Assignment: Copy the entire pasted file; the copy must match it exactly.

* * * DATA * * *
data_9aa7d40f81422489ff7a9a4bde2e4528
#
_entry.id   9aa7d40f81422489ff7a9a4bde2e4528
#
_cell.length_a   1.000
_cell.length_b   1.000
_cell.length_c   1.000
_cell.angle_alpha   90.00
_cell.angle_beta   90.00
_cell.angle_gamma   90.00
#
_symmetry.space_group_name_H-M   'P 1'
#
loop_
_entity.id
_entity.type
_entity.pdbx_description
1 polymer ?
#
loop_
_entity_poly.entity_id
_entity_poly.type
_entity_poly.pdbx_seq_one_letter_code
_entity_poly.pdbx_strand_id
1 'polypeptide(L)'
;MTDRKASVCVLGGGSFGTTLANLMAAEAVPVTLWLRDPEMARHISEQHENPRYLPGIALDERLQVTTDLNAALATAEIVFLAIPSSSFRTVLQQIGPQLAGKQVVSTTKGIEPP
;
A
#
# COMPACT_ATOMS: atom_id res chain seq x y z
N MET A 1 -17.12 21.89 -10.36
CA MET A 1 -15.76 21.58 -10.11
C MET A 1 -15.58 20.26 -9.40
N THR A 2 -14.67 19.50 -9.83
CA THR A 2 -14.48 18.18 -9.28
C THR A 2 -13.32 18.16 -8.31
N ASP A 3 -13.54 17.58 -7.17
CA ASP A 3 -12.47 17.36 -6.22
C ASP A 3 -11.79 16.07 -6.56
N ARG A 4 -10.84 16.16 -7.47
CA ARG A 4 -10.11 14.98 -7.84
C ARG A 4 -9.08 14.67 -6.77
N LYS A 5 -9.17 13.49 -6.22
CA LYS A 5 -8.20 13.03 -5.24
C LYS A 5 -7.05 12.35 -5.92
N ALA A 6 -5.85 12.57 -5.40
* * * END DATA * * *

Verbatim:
data_9aa7d40f81422489ff7a9a4bde2e4528
#
_entry.id   9aa7d40f81422489ff7a9a4bde2e4528
#
_cell.length_a   1.000
_cell.length_b   1.000
_cell.length_c   1.000
_cell.angle_alpha   90.00
_cell.angle_beta   90.00
_cell.angle_gamma   90.00
#
_symmetry.space_group_name_H-M   'P 1'
#
loop_
_entity.id
_entity.type
_entity.pdbx_description
1 polymer ?
#
loop_
_entity_poly.entity_id
_entity_poly.type
_entity_poly.pdbx_seq_one_letter_code
_entity_poly.pdbx_strand_id
1 'polypeptide(L)'
;MTDRKASVCVLGGGSFGTTLANLMAAEAVPVTLWLRDPEMARHISEQHENPRYLPGIALDERLQVTTDLNAALATAEIVFLAIPSSSFRTVLQQIGPQLAGKQVVSTTKGIEPP
;
A
#
# COMPACT_ATOMS: atom_id res chain seq x y z
N MET A 1 -17.12 21.89 -10.36
CA MET A 1 -15.76 21.58 -10.11
C MET A 1 -15.58 20.26 -9.40
N THR A 2 -14.67 19.50 -9.83
CA THR A 2 -14.48 18.18 -9.28
C THR A 2 -13.32 18.16 -8.31
N ASP A 3 -13.54 17.58 -7.17
CA ASP A 3 -12.47 17.36 -6.22
C ASP A 3 -11.79 16.07 -6.56
N ARG A 4 -10.84 16.16 -7.47
CA ARG A 4 -10.11 14.98 -7.84
C ARG A 4 -9.08 14.67 -6.77
N LYS A 5 -9.17 13.49 -6.22
CA LYS A 5 -8.20 13.03 -5.24
C LYS A 5 -7.05 12.35 -5.92
N ALA A 6 -5.85 12.57 -5.40